1-Column matrix vs. Vector

Here is a real world example:

a = Float64[-159.5; -158.5; -39.5;;]
typeof(a)
Matrix{Float64} (alias for Array{Float64, 2})
size(a)
(3, 1)
b = vec(a)
b = Float64[-159.5, -158.5, -39.5]
typeof(b)
Vector{Float64} (alias for Array{Float64, 1})
size(b)
(3, )

It seems that Julia considers them to be different? The size of a is (3,1) and the size of b is (3,). Can anyone please explain What is causing all of this to happen? Why doesn’t Julia treat them the same?

a = [1; 2; 3]
b = [1, 2, 3]
println(typeof(a))
println(typeof(b))
println(a == b)

shows

Vector{Int64}
Vector{Int64}
true

I’m confused.

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Sorry for the confusion. Maybe that’s not a good example. Note I have modified the original post.

In my cases, when it is not working, below is often the type:
typeof(a) = Matrix{Float64}

After I do an b =vec(a), it will work and now its type is as below:
typeof(b) = Vector{Float64}

Here is a real world example:

a = Float64[-159.5; -158.5; -39.5;;]
typeof(a)
Matrix{Float64} (alias for Array{Float64, 2})

b = vec(a)
b = Float64[-159.5, -158.5, -39.5]
typeof(b)
Vector{Float64} (alias for Array{Float64, 1})

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For two dimensions we have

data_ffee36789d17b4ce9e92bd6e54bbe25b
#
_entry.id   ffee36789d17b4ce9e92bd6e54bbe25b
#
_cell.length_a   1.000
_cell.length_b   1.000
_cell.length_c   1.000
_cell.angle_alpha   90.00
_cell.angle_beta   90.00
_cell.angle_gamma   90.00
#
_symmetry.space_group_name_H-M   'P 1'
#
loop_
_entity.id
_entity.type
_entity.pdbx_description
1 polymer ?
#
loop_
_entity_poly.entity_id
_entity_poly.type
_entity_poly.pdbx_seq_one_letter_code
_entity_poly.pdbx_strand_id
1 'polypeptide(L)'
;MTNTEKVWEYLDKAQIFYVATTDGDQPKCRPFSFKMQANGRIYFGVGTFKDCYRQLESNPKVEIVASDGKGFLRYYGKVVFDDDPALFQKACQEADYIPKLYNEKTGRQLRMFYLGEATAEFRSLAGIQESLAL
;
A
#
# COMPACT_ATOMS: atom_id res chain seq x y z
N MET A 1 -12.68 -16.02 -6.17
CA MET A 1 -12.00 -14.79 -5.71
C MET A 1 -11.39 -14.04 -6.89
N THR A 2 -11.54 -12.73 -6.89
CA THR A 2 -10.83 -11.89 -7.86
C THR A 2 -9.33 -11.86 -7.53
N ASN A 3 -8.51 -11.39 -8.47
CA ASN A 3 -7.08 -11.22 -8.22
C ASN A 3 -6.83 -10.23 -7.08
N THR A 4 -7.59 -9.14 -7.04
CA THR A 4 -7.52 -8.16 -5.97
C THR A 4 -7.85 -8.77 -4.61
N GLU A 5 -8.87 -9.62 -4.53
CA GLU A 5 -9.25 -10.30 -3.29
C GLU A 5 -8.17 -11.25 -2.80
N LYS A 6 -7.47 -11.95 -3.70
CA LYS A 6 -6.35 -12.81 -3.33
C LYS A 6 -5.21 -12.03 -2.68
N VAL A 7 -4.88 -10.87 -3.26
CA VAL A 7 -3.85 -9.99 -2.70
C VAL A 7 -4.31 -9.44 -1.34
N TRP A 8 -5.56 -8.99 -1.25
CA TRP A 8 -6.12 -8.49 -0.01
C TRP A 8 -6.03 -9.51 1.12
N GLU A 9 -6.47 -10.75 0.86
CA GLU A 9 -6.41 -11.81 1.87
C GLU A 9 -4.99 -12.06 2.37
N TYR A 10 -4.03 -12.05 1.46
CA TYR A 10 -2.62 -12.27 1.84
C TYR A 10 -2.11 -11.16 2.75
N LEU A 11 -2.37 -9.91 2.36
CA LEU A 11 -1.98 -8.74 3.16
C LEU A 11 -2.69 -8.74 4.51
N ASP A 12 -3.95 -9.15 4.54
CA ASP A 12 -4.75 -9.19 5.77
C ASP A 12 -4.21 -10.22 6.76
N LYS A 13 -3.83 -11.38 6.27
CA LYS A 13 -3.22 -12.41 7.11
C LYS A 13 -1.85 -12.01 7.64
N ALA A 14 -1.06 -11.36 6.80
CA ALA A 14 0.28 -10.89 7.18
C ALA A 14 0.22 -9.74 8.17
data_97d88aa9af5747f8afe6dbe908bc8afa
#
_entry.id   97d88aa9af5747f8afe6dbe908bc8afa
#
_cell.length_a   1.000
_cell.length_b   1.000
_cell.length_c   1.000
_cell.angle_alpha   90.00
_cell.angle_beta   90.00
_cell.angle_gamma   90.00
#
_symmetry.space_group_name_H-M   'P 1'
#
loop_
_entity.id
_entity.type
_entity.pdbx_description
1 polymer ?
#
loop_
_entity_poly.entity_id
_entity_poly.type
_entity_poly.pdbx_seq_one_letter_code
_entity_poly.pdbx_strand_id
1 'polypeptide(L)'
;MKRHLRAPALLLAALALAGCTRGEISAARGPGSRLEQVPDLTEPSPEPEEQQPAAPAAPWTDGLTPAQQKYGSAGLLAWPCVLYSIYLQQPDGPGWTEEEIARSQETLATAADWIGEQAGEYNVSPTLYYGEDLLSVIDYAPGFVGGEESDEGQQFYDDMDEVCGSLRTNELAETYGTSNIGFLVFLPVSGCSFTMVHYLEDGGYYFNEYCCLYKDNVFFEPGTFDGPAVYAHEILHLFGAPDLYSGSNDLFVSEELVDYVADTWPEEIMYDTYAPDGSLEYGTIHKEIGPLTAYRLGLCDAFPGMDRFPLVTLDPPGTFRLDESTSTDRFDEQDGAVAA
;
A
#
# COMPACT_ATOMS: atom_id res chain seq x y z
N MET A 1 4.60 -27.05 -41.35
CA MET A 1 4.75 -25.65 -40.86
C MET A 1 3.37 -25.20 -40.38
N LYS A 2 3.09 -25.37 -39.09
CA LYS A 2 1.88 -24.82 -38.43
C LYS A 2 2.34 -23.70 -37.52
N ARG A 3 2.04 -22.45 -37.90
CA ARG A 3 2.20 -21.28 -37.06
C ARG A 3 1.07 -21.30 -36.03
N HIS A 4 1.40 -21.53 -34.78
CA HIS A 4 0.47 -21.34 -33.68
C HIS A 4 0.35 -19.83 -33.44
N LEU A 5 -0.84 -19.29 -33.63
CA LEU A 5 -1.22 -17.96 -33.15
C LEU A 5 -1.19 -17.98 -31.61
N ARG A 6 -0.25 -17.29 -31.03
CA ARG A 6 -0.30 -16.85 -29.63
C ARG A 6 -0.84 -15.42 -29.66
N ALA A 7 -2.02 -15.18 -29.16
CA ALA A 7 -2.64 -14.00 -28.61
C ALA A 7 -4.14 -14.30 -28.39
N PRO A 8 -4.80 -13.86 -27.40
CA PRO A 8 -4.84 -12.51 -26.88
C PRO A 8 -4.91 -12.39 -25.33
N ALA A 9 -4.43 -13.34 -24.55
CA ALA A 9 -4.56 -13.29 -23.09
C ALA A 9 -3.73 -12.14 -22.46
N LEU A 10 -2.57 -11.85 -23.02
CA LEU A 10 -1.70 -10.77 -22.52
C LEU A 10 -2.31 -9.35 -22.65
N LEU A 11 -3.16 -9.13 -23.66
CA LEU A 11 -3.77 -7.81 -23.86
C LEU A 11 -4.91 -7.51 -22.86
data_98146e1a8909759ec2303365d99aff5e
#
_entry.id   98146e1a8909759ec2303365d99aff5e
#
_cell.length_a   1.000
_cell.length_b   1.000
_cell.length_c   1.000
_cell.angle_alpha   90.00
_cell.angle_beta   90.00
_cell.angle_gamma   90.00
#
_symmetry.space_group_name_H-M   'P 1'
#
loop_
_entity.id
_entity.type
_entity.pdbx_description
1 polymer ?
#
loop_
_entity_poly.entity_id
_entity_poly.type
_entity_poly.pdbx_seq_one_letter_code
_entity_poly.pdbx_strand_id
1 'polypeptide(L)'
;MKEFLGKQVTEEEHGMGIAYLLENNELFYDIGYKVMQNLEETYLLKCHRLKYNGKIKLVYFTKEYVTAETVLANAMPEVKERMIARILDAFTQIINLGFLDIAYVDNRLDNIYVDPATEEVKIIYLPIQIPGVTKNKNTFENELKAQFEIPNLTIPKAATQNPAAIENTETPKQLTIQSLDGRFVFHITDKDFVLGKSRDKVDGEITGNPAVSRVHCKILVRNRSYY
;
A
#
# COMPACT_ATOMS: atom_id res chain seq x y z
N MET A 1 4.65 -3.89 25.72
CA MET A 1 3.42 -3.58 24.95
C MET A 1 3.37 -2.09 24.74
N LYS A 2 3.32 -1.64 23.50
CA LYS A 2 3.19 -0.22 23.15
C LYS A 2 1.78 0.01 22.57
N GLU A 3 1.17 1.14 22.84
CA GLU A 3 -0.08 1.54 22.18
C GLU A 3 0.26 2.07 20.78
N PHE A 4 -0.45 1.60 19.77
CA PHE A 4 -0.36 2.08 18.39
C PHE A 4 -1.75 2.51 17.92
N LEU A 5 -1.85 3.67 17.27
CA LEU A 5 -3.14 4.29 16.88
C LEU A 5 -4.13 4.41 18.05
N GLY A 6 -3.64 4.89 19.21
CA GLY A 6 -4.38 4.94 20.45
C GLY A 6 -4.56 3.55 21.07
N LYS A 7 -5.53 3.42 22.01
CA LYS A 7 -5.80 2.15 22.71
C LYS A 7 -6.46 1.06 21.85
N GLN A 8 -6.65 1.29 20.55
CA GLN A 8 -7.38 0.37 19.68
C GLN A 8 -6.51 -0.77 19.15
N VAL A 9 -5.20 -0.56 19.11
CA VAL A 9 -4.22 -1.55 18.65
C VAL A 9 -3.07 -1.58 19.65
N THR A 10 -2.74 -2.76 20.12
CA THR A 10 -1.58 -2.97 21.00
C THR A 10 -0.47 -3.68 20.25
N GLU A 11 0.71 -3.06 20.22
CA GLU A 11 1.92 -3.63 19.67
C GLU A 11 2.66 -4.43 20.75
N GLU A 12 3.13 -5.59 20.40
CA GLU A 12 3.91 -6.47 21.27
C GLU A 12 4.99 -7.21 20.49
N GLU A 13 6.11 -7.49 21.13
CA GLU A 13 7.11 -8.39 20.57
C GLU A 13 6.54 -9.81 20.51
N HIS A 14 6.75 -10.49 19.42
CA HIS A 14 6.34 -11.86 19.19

a1 = [[1, 2], [3, 4]]
println(typeof(a1))
b1 = [[1, 2]; [3, 4]]
println(typeof(b1))

a2 = hcat([1, 2], [3, 4])
println(typeof(a2))

b2 = vcat([1, 2], [3, 4])
println(typeof(b2))
println(b2 == b1)

with

Vector{Vector{Int64}}
Vector{Int64}
Matrix{Int64}
Vector{Int64}
true

I tend to prefer the cat-family of functions.

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I found this text which probably provides the detailed motivation for the difference between one-column matrices and vectors:

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We would need a rather hypothetical type system to equate n x 1 matrices with column and 1 x m matrices with row vectors. So compromises have to be made, probably.

Many thanks for the very helpful replies!

BTW, how can I create a size(3, 1) matrix in Julia?

I just tried. Either , or ; will result in a vector with the size of (3,) directly.

b1 = [1; 2; 3] 
b2 = [1, 2, 3]

If I created m by n matrix called B first and do b = B[:,1], it will give me a vector as well.

I saw it in your code:

julia> b1 = [1; 2; 3;;]
3×1 Matrix{Int64}:
 1
 2
 3
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Many thanks!

Wow, I thought the double semicolons at the end were by accident. They were actually intentional.

Yeah… I tried to follow some GitHub issues on the original design of these, but they are pretty technical. What’s clear is that everyone involved had clear knowledge on what Matlab does, and they agreed that having that distinction is a good thing. I’ve seen also a C. Elrod post demonstrating that some compiler optimizations are easier with vectors (vs. Matrices that happen to have one column), particularly for simd.

In Matlab even a scalar is a Matrix with one row and one column. In Julia this would be very bad, since scalars are immutable types, and matrices are heap allocated. Probably something like that, yet more subtle, is related to the choice of having true vectors.

Some sources: (Row)Vector equality with Matrices · Issue #21998 · JuliaLang/julia · GitHub

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Unfortunately, this design has been a major problem to my programs.